Seaport in Klaipėda, Lithuania
Officials in the Baltic countries of Latvia and Lithuania believe the economic recovery in the region could stall if Belarus realizes a plan to shift transit of goods — specifically oil products — from the landlocked nation away from the ports of the Baltic states and towards Russian ports.
The plan, hatched by Belarus President Aliaksandr Lukashenka, could cut oil product shipments at the Lithuanian port of Klaipeda by as much as 200,000 mt/month, and by a significant amount at the Latvian port of Ventspils, through which some 12 million mt/year of cargo transits.
Business at both ports is already declining, as Russian oil companies use newly built pipelines, such as the Baltic Pipeline System, to bypass transit countries and instead ship crude and oil products to Russian ports.
Shipments of petroleum products from Belarus helped keep both Baltic nation oil ports alive, after Russia shut down crude oil pipelines to Latvia in 2002, and to Lithuania in 2006.
Andris Maldups, head of the transport policy department at Latvia's Ministry of Transport, said this week that the loss of Belarus' transit business could cost the country Lats 640 million ($1.16 billion), or around 5% of GDP.
The major cargoes are oil products and potash fertilizer from Belarus, and coal from Russia.
“This announcement came as a surprise, because we have very good relations at the moment with Belarus, “Maldups told Platts in an interview.
“Only three weeks ago we had the meeting of the Latvian-Belarusian Intergovernmental Commission where both sides agreed to expand cooperation in transit,” he said.
Ilze Nagla, spokeswoman for Ventspils Nafta, refused to disclose how much of the company's roughly 12 million mt/year of oil product transshipment is sourced from Belarus.
But it is believed that the majority of production from the Belarus Navapolack refinery transits Ventspils via the existing 5 million mt/year capacity Polack-Ventspils oil products pipeline, with additional volumes of oil product arriving via rail from both Belarus and Russia.
President Lukashenka’s announcement may have stemmed either from a desire to boost relations with Russia, or to punish EU countries for leveling sanctions against Belarus earlier this year, Maldups said.
Minsk is keen to improve relations with Russia, which recently threatened to reduce the volume of crude delivered to Belarus refineries in a dispute over customs paid on oil products made from Russian crude but exported West by Belarus.
Because the two countries have a customs union, Belarus buys the crude from Russia duty-free, but is supposed to pay Russia additional funds when it exports the refined product.
However, Russia this year accused Minsk of avoiding some of these payments by using schemes such as labeling oil product as solvent. It threatened to reduce crude supplies in retaliation.
Lukashenka’s latest comments could be an olive branch to help put the dispute behind them, Maldups said.
Paviel Liohky, chief spokesman for the Belarus leader, said the president made the comments Friday during a meeting in Minsk with Alexander Drozdenko, governor of the Russian Leningrad province, where the country's Baltic Sea ports are located.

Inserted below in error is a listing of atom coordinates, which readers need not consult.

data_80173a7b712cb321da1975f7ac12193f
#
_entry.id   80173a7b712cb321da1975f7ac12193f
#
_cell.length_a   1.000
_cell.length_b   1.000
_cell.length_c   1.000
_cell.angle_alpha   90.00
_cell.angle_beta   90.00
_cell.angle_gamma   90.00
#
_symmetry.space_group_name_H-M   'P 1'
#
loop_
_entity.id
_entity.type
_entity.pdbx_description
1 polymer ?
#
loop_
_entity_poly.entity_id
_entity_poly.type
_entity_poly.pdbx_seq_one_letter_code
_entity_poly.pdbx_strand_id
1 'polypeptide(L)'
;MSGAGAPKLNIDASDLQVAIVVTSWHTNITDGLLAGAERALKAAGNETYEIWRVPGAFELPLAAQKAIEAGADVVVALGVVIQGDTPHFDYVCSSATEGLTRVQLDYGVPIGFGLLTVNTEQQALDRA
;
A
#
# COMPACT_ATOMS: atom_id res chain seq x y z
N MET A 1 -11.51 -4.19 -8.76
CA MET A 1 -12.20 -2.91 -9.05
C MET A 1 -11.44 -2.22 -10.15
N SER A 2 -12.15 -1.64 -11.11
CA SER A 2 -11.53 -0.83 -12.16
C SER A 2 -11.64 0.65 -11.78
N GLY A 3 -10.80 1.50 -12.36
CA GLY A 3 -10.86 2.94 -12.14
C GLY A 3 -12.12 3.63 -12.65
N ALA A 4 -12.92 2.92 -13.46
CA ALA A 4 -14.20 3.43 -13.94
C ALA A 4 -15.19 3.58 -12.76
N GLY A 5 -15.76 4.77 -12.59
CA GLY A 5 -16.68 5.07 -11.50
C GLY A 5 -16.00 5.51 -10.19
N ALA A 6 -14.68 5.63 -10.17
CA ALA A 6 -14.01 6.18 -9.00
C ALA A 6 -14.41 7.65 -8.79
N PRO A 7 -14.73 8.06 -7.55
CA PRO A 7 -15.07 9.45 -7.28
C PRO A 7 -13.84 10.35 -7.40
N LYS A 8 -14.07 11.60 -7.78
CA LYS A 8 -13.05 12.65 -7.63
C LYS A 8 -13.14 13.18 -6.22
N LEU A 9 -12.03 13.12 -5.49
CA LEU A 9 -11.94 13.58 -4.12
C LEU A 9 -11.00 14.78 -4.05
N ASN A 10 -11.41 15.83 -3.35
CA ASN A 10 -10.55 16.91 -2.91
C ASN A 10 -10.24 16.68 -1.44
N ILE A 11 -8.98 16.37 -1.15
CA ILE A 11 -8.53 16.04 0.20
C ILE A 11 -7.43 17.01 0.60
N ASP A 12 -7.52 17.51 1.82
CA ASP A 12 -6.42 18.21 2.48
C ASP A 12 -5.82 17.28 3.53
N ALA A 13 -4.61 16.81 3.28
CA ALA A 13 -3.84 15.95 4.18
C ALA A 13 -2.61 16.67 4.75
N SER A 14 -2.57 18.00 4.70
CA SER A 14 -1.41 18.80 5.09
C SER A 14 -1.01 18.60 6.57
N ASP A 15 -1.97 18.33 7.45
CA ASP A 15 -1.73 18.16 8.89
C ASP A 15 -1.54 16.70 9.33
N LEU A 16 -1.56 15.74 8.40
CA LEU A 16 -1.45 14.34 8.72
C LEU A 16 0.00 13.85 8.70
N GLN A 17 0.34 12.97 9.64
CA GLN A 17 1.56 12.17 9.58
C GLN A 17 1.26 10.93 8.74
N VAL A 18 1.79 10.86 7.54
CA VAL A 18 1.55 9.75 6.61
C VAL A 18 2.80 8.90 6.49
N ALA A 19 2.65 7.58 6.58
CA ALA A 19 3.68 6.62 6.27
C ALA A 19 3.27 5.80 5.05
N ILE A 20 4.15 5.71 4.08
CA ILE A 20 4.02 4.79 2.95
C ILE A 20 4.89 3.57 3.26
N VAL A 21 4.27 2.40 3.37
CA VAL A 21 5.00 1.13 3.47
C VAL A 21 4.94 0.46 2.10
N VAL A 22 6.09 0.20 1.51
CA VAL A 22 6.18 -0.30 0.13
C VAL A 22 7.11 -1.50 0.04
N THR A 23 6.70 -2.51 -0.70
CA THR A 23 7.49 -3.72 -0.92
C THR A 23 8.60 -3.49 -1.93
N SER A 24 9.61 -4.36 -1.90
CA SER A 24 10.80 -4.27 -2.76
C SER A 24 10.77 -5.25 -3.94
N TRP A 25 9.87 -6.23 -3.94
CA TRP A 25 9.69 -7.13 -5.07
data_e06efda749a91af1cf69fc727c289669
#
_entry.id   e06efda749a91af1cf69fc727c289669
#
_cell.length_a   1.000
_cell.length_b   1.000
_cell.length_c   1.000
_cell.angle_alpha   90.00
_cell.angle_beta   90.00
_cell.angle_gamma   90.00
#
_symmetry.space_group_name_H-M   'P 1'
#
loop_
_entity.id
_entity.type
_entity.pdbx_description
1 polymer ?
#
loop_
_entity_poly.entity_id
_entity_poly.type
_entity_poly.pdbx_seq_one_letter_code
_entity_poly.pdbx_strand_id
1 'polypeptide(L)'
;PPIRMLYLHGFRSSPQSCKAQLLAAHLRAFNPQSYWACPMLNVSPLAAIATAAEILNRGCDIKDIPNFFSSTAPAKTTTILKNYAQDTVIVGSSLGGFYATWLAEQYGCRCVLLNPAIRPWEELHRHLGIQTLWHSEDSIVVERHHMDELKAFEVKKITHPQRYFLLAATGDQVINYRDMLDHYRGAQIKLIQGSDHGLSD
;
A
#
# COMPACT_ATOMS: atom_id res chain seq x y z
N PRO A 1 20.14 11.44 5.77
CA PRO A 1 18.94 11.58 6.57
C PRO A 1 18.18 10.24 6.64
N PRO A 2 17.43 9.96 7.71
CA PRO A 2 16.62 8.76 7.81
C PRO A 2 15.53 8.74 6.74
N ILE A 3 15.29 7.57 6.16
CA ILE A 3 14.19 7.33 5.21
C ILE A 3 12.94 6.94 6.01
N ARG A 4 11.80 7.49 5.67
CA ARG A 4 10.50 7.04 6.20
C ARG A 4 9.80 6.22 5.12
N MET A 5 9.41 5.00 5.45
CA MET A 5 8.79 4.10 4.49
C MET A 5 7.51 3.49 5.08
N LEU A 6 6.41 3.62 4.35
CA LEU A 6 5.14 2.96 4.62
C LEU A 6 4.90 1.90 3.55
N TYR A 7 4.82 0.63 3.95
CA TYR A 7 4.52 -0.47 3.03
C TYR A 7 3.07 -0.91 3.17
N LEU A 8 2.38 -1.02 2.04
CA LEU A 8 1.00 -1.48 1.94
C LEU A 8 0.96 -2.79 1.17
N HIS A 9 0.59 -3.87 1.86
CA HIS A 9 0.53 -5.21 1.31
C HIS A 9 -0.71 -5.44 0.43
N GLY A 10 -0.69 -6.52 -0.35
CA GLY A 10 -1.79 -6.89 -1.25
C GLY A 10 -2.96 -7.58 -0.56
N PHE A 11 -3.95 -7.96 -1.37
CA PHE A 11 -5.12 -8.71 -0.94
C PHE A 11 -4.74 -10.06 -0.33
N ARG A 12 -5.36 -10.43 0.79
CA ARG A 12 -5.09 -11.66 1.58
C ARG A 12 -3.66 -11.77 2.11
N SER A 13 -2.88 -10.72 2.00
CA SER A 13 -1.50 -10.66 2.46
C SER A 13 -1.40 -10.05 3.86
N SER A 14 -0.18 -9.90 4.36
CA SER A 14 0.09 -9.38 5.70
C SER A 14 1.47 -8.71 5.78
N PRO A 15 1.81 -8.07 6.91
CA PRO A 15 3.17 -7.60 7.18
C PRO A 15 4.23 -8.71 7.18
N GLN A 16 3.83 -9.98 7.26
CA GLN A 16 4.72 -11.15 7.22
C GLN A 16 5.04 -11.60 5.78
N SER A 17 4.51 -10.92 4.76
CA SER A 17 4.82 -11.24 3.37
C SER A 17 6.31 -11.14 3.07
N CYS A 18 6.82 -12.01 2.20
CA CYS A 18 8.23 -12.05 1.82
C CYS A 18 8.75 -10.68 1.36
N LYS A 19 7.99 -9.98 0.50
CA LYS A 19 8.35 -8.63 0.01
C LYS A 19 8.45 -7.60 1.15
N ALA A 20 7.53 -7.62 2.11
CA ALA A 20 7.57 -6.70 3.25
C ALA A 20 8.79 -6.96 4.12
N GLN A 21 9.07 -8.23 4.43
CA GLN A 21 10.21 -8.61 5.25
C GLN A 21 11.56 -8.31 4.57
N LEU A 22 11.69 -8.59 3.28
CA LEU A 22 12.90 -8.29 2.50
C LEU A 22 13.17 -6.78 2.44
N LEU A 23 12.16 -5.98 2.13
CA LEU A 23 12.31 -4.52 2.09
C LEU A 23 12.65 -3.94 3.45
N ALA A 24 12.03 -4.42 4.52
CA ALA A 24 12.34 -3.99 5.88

“We took a principled decision to re-orientate large volumes of cargo... from the ports of the Baltic states to [Russian] ports,” Lukashenka was quoted as telling Drozdenko by Belpan, a Belarus news agency.
“We need to very seriously attempt that theme... We need to discuss it with the railway companies of Belarus and Russia and quickly realize agreements.”
The Belarus president's comments seemed to be confirmed by Maryna Kasciuchenka, press secretary at Belneftekhim, the state-owned oil company, who said her company was currently investigating the economic viability of alternative transshipment options.
“There is a customs union with Russia and we are in discussions with various authorities there, and in the Leningrad province on transport logistics,” she told Platts this week.
“If it turns out cheaper to transport oil products through Russian ports than through Latvia, we will take that option.”
Maldups said even though the distance from Belarus to the Russian part of the Baltic Sea was greater than the route via Latvia and Lithuania, the cost was “probably” not significantly higher.
He said the Latvian government would adopt a “wait and see” approach, since Belarus had made similar threats to shift cargo transshipments in the past but failed to follow through in practice.
However, he said it was also possible that Lukashenka’s comments stemmed from Minsk's current dispute with the Lithuanian oil transport company, Klaipedos Nafta.
Officials from Belarus in September confirmed they were considering shifting transit of oil products away from Klaipeda to competing ports, after state-controlled Klaipedos Nafta announced in August it would ditch its contract with Belarusian oil trader Transkhema and sign a new contract with Lukoil-owned trader Litasco.
Tomas Kersis, commercial director at LitRail, told Platts in an interview in October that, as a result of this commercial dispute, volumes of oil products transported via rail to Klaipeda totaled just 23,000 mt in the first 15 days of October, well down on previous levels.
Diplomatic relations between Minsk and Vilnius have been tested recently.
Officials from the two countries have clashed this year over Lithuanian concerns about the safety of Belarus' nuclear project, and water levels in key rivers.